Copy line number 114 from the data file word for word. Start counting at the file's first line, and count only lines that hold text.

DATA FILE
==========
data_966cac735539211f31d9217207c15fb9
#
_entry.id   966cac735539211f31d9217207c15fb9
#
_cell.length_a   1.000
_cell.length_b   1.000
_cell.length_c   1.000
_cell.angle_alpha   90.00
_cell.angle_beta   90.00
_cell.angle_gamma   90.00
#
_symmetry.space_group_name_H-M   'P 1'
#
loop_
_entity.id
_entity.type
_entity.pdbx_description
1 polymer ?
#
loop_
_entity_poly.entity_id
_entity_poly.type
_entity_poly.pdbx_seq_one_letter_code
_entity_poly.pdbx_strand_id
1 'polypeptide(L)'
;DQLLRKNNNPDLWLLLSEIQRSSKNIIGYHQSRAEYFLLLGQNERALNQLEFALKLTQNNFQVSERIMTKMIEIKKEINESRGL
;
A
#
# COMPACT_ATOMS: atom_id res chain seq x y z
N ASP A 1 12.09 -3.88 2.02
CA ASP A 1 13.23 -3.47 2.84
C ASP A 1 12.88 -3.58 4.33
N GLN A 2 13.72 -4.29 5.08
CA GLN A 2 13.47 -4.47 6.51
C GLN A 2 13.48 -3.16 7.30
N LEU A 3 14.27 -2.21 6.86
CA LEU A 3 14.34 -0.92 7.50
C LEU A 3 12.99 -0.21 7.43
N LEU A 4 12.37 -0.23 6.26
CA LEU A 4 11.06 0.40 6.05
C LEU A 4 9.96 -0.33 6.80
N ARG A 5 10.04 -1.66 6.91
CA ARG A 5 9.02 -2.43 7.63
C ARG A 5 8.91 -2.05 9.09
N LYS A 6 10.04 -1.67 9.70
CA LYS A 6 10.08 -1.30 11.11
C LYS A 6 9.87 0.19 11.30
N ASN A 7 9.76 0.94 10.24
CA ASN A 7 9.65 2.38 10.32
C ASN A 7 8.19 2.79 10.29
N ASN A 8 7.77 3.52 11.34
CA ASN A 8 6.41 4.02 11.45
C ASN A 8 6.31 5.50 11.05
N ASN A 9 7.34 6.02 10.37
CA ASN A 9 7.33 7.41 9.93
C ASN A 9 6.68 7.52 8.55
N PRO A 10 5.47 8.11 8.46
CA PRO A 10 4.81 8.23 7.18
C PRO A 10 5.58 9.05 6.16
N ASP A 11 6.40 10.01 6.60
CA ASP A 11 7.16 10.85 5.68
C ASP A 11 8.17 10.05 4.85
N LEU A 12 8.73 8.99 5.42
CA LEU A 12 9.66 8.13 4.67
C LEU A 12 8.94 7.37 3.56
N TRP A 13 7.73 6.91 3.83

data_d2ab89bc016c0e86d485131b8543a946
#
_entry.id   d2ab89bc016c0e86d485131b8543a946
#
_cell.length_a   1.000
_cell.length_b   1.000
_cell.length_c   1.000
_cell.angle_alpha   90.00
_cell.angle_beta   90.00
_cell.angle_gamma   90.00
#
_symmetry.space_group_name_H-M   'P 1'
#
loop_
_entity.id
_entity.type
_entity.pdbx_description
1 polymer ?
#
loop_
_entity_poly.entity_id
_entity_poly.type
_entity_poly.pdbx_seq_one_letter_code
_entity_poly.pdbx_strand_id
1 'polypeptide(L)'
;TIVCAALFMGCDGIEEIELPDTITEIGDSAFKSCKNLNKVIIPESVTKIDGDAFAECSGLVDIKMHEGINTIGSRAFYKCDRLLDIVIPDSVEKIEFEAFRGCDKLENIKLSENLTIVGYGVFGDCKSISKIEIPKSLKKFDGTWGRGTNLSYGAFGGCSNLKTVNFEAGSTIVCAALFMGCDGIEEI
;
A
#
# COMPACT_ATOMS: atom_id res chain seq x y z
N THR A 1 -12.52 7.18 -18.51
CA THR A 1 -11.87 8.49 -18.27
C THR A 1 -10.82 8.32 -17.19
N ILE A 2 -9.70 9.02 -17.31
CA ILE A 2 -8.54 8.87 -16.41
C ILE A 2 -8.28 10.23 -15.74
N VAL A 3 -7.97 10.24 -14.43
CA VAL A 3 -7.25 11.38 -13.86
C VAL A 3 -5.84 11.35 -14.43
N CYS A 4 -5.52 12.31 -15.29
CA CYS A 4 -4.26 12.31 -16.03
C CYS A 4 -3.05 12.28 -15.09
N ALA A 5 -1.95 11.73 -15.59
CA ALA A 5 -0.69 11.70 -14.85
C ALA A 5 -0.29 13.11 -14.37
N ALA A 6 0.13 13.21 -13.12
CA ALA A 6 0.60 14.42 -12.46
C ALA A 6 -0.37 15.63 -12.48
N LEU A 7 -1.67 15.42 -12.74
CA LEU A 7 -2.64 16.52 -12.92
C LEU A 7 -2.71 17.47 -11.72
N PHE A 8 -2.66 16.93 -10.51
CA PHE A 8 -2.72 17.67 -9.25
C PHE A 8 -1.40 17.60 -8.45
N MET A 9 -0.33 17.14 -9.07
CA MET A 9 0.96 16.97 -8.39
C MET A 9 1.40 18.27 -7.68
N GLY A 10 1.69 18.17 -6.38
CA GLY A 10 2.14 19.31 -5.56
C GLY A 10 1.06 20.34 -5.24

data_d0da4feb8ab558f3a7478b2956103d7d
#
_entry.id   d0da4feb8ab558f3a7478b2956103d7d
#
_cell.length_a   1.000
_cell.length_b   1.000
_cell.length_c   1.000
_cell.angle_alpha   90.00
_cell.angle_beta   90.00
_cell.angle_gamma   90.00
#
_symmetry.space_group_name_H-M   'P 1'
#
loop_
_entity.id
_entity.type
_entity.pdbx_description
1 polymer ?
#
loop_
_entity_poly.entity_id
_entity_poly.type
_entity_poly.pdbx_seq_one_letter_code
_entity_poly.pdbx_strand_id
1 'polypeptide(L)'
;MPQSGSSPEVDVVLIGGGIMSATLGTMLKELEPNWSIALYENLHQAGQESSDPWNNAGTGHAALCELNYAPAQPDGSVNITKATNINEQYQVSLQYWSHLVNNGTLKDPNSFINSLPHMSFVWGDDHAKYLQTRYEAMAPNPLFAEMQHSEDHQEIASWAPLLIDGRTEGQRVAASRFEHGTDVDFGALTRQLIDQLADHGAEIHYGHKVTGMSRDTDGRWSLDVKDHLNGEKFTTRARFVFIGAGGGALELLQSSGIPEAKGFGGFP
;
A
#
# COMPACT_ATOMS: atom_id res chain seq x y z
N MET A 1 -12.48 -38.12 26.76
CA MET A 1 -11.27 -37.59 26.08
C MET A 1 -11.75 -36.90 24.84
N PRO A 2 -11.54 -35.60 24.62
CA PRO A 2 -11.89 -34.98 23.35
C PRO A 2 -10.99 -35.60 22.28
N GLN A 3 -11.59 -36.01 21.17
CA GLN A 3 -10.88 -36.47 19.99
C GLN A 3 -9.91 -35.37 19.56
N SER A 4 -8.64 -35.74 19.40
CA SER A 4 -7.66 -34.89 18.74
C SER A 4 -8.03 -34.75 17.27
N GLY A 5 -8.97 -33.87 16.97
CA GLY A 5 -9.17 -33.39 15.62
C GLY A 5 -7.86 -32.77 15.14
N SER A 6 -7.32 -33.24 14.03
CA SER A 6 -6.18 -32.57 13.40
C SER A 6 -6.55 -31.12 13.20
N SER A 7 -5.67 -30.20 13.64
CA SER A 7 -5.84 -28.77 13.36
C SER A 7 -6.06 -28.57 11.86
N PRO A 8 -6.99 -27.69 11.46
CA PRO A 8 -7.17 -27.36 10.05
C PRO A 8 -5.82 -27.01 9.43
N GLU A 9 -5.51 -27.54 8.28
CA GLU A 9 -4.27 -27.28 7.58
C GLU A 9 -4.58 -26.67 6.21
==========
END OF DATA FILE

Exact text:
CA ALA A 6 0.60 14.42 -12.46